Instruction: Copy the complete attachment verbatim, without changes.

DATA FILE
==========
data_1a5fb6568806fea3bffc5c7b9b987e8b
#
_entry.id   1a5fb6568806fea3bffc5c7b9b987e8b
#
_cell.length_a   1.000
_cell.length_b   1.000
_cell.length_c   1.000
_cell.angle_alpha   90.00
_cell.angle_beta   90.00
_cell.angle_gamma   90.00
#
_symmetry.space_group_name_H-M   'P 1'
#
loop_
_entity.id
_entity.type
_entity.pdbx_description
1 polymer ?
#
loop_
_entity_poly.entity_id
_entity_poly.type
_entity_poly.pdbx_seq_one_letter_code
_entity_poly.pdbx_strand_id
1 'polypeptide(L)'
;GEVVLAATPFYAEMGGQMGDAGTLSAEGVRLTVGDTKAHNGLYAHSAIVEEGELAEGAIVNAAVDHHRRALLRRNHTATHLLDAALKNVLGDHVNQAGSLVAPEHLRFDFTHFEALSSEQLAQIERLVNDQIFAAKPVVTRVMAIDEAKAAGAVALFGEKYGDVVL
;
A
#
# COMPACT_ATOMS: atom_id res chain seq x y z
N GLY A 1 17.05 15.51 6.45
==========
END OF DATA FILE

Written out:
data_1a5fb6568806fea3bffc5c7b9b987e8b
#
_entry.id   1a5fb6568806fea3bffc5c7b9b987e8b
#
_cell.length_a   1.000
_cell.length_b   1.000
_cell.length_c   1.000
_cell.angle_alpha   90.00
_cell.angle_beta   90.00
_cell.angle_gamma   90.00
#
_symmetry.space_group_name_H-M   'P 1'
#
loop_
_entity.id
_entity.type
_entity.pdbx_description
1 polymer ?
#
loop_
_entity_poly.entity_id
_entity_poly.type
_entity_poly.pdbx_seq_one_letter_code
_entity_poly.pdbx_strand_id
1 'polypeptide(L)'
;GEVVLAATPFYAEMGGQMGDAGTLSAEGVRLTVGDTKAHNGLYAHSAIVEEGELAEGAIVNAAVDHHRRALLRRNHTATHLLDAALKNVLGDHVNQAGSLVAPEHLRFDFTHFEALSSEQLAQIERLVNDQIFAAKPVVTRVMAIDEAKAAGAVALFGEKYGDVVL
;
A
#
# COMPACT_ATOMS: atom_id res chain seq x y z
N GLY A 1 17.05 15.51 6.45